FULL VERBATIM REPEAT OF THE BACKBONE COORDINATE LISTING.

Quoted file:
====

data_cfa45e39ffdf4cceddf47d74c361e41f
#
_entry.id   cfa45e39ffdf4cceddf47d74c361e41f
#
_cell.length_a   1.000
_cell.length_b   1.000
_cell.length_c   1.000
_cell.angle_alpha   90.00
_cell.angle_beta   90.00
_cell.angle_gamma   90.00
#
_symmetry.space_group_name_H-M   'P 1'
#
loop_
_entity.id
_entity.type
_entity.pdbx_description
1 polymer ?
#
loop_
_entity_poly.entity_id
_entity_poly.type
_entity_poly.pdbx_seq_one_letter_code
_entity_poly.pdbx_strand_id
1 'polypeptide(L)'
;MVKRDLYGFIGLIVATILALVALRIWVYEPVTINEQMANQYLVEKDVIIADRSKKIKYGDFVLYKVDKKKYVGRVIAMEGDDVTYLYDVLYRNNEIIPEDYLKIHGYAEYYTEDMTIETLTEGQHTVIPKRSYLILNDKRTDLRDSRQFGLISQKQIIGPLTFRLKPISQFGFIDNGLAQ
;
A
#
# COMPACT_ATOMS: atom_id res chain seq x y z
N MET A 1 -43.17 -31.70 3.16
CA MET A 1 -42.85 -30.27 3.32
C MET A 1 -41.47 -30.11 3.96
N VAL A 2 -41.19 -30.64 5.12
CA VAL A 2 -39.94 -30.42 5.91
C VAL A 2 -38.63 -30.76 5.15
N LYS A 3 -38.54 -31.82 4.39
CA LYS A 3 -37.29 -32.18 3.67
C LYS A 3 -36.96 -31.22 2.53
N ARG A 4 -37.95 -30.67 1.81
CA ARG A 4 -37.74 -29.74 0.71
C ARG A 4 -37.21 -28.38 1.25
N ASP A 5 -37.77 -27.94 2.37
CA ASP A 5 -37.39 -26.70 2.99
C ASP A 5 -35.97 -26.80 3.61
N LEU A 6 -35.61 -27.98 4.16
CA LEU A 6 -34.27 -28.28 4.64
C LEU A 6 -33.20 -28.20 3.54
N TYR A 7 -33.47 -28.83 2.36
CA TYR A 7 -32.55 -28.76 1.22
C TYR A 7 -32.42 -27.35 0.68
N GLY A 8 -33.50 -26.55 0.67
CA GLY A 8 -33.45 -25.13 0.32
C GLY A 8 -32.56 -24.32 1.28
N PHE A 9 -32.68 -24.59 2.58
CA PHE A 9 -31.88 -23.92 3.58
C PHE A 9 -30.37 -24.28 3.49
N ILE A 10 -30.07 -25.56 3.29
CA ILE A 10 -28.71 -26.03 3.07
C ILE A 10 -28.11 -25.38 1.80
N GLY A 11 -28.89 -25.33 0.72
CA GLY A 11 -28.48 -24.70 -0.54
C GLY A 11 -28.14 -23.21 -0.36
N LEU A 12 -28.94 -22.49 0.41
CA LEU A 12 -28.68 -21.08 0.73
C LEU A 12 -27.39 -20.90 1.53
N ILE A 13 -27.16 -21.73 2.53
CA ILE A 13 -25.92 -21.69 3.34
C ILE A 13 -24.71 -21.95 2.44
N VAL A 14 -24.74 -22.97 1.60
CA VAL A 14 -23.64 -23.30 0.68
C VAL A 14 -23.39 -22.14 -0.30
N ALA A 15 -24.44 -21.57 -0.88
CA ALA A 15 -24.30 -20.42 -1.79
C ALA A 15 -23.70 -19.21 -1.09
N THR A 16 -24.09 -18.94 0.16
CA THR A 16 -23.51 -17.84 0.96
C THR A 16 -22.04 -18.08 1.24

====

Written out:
data_cfa45e39ffdf4cceddf47d74c361e41f
#
_entry.id   cfa45e39ffdf4cceddf47d74c361e41f
#
_cell.length_a   1.000
_cell.length_b   1.000
_cell.length_c   1.000
_cell.angle_alpha   90.00
_cell.angle_beta   90.00
_cell.angle_gamma   90.00
#
_symmetry.space_group_name_H-M   'P 1'
#
loop_
_entity.id
_entity.type
_entity.pdbx_description
1 polymer ?
#
loop_
_entity_poly.entity_id
_entity_poly.type
_entity_poly.pdbx_seq_one_letter_code
_entity_poly.pdbx_strand_id
1 'polypeptide(L)'
;MVKRDLYGFIGLIVATILALVALRIWVYEPVTINEQMANQYLVEKDVIIADRSKKIKYGDFVLYKVDKKKYVGRVIAMEGDDVTYLYDVLYRNNEIIPEDYLKIHGYAEYYTEDMTIETLTEGQHTVIPKRSYLILNDKRTDLRDSRQFGLISQKQIIGPLTFRLKPISQFGFIDNGLAQ
;
A
#
# COMPACT_ATOMS: atom_id res chain seq x y z
N MET A 1 -43.17 -31.70 3.16
CA MET A 1 -42.85 -30.27 3.32
C MET A 1 -41.47 -30.11 3.96
N VAL A 2 -41.19 -30.64 5.12
CA VAL A 2 -39.94 -30.42 5.91
C VAL A 2 -38.63 -30.76 5.15
N LYS A 3 -38.54 -31.82 4.39
CA LYS A 3 -37.29 -32.18 3.67
C LYS A 3 -36.96 -31.22 2.53
N ARG A 4 -37.95 -30.67 1.81
CA ARG A 4 -37.74 -29.74 0.71
C ARG A 4 -37.21 -28.38 1.25
N ASP A 5 -37.77 -27.94 2.37
CA ASP A 5 -37.39 -26.70 2.99
C ASP A 5 -35.97 -26.80 3.61
N LEU A 6 -35.61 -27.98 4.16
CA LEU A 6 -34.27 -28.28 4.64
C LEU A 6 -33.20 -28.20 3.54
N TYR A 7 -33.47 -28.83 2.36
CA TYR A 7 -32.55 -28.76 1.22
C TYR A 7 -32.42 -27.35 0.68
N GLY A 8 -33.50 -26.55 0.67
CA GLY A 8 -33.45 -25.13 0.32
C GLY A 8 -32.56 -24.32 1.28
N PHE A 9 -32.68 -24.59 2.58
CA PHE A 9 -31.88 -23.92 3.58
C PHE A 9 -30.37 -24.28 3.49
N ILE A 10 -30.07 -25.56 3.29
CA ILE A 10 -28.71 -26.03 3.07
C ILE A 10 -28.11 -25.38 1.80
N GLY A 11 -28.89 -25.33 0.72
CA GLY A 11 -28.48 -24.70 -0.54
C GLY A 11 -28.14 -23.21 -0.36
N LEU A 12 -28.94 -22.49 0.41
CA LEU A 12 -28.68 -21.08 0.73
C LEU A 12 -27.39 -20.90 1.53
N ILE A 13 -27.16 -21.73 2.53
CA ILE A 13 -25.92 -21.69 3.34
C ILE A 13 -24.71 -21.95 2.44
N VAL A 14 -24.74 -22.97 1.60
CA VAL A 14 -23.64 -23.30 0.68
C VAL A 14 -23.39 -22.14 -0.30
N ALA A 15 -24.44 -21.57 -0.88
CA ALA A 15 -24.30 -20.42 -1.79
C ALA A 15 -23.70 -19.21 -1.09
N THR A 16 -24.09 -18.94 0.16
CA THR A 16 -23.51 -17.84 0.96
C THR A 16 -22.04 -18.08 1.24